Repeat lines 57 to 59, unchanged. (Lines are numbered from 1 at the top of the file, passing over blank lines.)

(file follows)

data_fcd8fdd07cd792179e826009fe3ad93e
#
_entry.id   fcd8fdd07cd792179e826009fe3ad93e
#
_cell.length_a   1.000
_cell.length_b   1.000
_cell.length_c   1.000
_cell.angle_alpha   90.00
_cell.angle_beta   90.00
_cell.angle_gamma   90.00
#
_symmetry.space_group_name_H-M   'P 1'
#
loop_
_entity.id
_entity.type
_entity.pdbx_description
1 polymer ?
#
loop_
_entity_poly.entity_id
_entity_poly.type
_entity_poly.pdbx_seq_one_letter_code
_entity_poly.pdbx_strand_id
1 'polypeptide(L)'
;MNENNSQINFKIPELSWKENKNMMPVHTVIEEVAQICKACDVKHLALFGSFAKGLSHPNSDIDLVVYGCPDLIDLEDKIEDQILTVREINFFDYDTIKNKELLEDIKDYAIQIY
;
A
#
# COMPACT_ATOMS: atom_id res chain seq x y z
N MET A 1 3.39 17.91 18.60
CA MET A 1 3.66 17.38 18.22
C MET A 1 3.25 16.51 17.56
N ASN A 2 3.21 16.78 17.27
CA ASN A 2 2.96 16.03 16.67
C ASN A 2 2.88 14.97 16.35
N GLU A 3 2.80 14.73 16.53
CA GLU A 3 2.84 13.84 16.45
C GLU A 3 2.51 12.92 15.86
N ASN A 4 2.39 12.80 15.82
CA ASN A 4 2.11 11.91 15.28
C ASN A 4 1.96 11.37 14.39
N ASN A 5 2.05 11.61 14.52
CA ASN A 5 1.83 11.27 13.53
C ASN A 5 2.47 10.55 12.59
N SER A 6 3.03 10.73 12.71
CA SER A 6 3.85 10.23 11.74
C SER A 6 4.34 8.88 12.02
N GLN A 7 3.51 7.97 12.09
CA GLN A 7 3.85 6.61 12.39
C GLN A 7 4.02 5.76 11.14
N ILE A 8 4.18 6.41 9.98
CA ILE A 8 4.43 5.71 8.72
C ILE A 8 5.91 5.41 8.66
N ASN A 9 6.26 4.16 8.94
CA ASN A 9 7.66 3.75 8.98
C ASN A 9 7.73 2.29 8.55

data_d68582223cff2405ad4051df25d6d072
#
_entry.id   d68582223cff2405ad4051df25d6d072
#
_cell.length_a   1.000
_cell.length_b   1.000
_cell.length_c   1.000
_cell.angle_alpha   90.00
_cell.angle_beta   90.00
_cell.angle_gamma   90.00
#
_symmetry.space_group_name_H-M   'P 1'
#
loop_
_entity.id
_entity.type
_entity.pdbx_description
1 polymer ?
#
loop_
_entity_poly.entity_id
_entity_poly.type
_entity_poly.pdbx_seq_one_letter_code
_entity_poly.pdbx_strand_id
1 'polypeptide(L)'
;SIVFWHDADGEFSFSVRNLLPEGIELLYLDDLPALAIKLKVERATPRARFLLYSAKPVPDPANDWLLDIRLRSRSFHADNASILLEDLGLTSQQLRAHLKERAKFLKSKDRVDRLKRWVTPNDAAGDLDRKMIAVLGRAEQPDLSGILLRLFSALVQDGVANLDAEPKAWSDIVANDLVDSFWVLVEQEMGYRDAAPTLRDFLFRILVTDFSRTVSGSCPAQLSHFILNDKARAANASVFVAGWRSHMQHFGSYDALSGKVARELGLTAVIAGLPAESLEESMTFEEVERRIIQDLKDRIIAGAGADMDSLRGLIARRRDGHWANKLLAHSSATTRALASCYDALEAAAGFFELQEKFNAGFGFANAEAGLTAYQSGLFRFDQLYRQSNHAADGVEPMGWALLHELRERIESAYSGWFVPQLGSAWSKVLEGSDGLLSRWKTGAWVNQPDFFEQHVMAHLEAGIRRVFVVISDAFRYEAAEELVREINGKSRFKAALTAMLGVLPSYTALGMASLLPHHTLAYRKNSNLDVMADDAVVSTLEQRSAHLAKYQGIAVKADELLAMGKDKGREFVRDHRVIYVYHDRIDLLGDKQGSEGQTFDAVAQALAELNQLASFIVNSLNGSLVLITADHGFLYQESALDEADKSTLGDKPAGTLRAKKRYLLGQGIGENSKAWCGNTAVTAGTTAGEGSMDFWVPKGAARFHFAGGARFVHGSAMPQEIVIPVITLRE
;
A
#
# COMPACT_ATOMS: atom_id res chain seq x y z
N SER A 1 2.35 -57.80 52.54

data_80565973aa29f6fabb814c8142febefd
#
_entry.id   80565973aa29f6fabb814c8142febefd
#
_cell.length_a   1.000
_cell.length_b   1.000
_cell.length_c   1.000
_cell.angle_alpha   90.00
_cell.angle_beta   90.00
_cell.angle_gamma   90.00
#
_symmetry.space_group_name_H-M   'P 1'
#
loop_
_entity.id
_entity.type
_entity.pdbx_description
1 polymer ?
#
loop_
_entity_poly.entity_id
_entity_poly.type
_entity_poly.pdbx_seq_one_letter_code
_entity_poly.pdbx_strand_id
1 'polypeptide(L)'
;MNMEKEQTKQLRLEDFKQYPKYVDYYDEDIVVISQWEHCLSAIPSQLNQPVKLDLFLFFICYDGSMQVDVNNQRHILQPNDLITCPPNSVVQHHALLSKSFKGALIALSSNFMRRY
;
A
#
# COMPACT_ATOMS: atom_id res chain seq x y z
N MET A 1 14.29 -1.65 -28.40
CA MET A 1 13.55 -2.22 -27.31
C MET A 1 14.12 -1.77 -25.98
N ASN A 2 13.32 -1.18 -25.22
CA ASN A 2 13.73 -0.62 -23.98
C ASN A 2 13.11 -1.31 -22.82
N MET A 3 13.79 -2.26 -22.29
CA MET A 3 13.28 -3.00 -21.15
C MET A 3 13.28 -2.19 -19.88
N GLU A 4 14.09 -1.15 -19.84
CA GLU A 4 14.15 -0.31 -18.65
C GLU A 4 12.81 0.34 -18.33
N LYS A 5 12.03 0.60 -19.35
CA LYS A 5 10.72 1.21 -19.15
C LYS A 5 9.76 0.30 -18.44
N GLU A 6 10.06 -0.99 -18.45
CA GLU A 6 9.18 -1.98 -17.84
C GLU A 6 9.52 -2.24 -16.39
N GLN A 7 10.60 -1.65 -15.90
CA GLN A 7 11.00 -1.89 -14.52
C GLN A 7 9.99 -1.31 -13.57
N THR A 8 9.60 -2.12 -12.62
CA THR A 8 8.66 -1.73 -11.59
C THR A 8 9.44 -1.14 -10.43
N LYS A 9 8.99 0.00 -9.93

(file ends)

C ASN A 9 7.73 2.29 8.55

data_d68582223cff2405ad4051df25d6d072
#